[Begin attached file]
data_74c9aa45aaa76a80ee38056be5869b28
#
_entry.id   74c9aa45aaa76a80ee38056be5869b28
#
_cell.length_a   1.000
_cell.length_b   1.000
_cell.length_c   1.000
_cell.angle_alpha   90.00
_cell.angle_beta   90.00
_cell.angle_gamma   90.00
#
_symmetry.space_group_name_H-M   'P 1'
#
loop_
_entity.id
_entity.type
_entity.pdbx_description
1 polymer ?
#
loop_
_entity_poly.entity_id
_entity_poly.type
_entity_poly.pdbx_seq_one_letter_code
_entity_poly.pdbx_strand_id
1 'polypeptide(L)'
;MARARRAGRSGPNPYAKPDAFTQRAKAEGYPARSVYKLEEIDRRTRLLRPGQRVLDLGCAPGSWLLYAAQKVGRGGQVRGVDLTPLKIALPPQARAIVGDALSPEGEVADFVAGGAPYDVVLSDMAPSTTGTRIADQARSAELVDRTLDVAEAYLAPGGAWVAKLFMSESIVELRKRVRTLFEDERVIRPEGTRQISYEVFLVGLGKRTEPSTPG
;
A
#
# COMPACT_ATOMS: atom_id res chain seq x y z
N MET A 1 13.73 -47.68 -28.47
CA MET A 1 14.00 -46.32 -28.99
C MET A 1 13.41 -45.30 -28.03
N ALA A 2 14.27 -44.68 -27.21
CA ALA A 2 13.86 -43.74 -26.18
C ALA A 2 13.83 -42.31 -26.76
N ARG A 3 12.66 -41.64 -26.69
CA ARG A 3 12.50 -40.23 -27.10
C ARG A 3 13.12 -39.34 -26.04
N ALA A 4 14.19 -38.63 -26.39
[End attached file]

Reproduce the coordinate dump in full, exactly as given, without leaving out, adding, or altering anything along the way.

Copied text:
data_74c9aa45aaa76a80ee38056be5869b28
#
_entry.id   74c9aa45aaa76a80ee38056be5869b28
#
_cell.length_a   1.000
_cell.length_b   1.000
_cell.length_c   1.000
_cell.angle_alpha   90.00
_cell.angle_beta   90.00
_cell.angle_gamma   90.00
#
_symmetry.space_group_name_H-M   'P 1'
#
loop_
_entity.id
_entity.type
_entity.pdbx_description
1 polymer ?
#
loop_
_entity_poly.entity_id
_entity_poly.type
_entity_poly.pdbx_seq_one_letter_code
_entity_poly.pdbx_strand_id
1 'polypeptide(L)'
;MARARRAGRSGPNPYAKPDAFTQRAKAEGYPARSVYKLEEIDRRTRLLRPGQRVLDLGCAPGSWLLYAAQKVGRGGQVRGVDLTPLKIALPPQARAIVGDALSPEGEVADFVAGGAPYDVVLSDMAPSTTGTRIADQARSAELVDRTLDVAEAYLAPGGAWVAKLFMSESIVELRKRVRTLFEDERVIRPEGTRQISYEVFLVGLGKRTEPSTPG
;
A
#
# COMPACT_ATOMS: atom_id res chain seq x y z
N MET A 1 13.73 -47.68 -28.47
CA MET A 1 14.00 -46.32 -28.99
C MET A 1 13.41 -45.30 -28.03
N ALA A 2 14.27 -44.68 -27.21
CA ALA A 2 13.86 -43.74 -26.18
C ALA A 2 13.83 -42.31 -26.76
N ARG A 3 12.66 -41.64 -26.69
CA ARG A 3 12.50 -40.23 -27.10
C ARG A 3 13.12 -39.34 -26.04
N ALA A 4 14.19 -38.63 -26.39